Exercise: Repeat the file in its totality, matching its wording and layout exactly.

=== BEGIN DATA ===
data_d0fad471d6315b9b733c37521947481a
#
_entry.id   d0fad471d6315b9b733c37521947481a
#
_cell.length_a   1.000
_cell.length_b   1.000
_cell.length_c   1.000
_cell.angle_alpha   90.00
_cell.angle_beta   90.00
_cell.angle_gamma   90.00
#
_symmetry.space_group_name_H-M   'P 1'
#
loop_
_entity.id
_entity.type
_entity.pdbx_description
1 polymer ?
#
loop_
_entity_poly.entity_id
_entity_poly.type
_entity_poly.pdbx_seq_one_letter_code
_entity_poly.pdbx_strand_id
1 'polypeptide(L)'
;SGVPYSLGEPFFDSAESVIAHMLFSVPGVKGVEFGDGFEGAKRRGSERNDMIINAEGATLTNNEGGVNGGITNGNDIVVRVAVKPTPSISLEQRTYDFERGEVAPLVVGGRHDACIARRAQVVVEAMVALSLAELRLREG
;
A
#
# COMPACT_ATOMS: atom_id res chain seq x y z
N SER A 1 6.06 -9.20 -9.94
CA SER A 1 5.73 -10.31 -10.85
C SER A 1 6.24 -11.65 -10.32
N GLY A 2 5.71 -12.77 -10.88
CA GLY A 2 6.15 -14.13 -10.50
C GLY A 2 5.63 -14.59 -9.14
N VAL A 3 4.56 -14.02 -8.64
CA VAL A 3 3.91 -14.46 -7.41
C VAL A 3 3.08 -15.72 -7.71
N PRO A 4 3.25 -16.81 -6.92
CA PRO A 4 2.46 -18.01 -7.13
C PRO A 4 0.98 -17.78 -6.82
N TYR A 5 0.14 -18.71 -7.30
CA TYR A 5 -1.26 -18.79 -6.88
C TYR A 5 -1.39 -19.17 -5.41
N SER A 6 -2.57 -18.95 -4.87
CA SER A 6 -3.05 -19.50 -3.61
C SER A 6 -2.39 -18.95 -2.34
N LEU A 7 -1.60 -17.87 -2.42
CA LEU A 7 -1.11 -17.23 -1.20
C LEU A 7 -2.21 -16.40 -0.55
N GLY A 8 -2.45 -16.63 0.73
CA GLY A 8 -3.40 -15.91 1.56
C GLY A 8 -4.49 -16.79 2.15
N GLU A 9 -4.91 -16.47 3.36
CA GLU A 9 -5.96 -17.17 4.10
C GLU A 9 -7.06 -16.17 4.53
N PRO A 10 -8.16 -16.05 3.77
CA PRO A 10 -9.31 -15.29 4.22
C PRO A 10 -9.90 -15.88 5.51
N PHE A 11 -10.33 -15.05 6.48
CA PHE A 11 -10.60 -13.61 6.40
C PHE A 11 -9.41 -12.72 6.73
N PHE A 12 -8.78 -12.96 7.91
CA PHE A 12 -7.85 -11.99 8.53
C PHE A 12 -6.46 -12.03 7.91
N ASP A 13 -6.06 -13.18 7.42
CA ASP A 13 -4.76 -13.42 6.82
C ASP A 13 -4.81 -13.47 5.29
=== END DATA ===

data_d0fad471d6315b9b733c37521947481a
#
_entry.id   d0fad471d6315b9b733c37521947481a
#
_cell.length_a   1.000
_cell.length_b   1.000
_cell.length_c   1.000
_cell.angle_alpha   90.00
_cell.angle_beta   90.00
_cell.angle_gamma   90.00
#
_symmetry.space_group_name_H-M   'P 1'
#
loop_
_entity.id
_entity.type
_entity.pdbx_description
1 polymer ?
#
loop_
_entity_poly.entity_id
_entity_poly.type
_entity_poly.pdbx_seq_one_letter_code
_entity_poly.pdbx_strand_id
1 'polypeptide(L)'
;SGVPYSLGEPFFDSAESVIAHMLFSVPGVKGVEFGDGFEGAKRRGSERNDMIINAEGATLTNNEGGVNGGITNGNDIVVRVAVKPTPSISLEQRTYDFERGEVAPLVVGGRHDACIARRAQVVVEAMVALSLAELRLREG
;
A
#
# COMPACT_ATOMS: atom_id res chain seq x y z
N SER A 1 6.06 -9.20 -9.94
CA SER A 1 5.73 -10.31 -10.85
C SER A 1 6.24 -11.65 -10.32
N GLY A 2 5.71 -12.77 -10.88
CA GLY A 2 6.15 -14.13 -10.50
C GLY A 2 5.63 -14.59 -9.14
N VAL A 3 4.56 -14.02 -8.64
CA VAL A 3 3.91 -14.46 -7.41
C VAL A 3 3.08 -15.72 -7.71
N PRO A 4 3.25 -16.81 -6.92
CA PRO A 4 2.46 -18.01 -7.13
C PRO A 4 0.98 -17.78 -6.82
N TYR A 5 0.14 -18.71 -7.30
CA TYR A 5 -1.26 -18.79 -6.88
C TYR A 5 -1.39 -19.17 -5.41
N SER A 6 -2.57 -18.95 -4.87
CA SER A 6 -3.05 -19.50 -3.61
C SER A 6 -2.39 -18.95 -2.34
N LEU A 7 -1.60 -17.87 -2.42
CA LEU A 7 -1.11 -17.23 -1.20
C LEU A 7 -2.21 -16.40 -0.55
N GLY A 8 -2.45 -16.63 0.73
CA GLY A 8 -3.40 -15.91 1.56
C GLY A 8 -4.49 -16.79 2.15
N GLU A 9 -4.91 -16.47 3.36
CA GLU A 9 -5.96 -17.17 4.10
C GLU A 9 -7.06 -16.17 4.53
N PRO A 10 -8.16 -16.05 3.77
CA PRO A 10 -9.31 -15.29 4.22
C PRO A 10 -9.90 -15.88 5.51
N PHE A 11 -10.33 -15.05 6.48
CA PHE A 11 -10.60 -13.61 6.40
C PHE A 11 -9.41 -12.72 6.73
N PHE A 12 -8.78 -12.96 7.91
CA PHE A 12 -7.85 -11.99 8.53
C PHE A 12 -6.46 -12.03 7.91
N ASP A 13 -6.06 -13.18 7.42
CA ASP A 13 -4.76 -13.42 6.82
C ASP A 13 -4.81 -13.47 5.29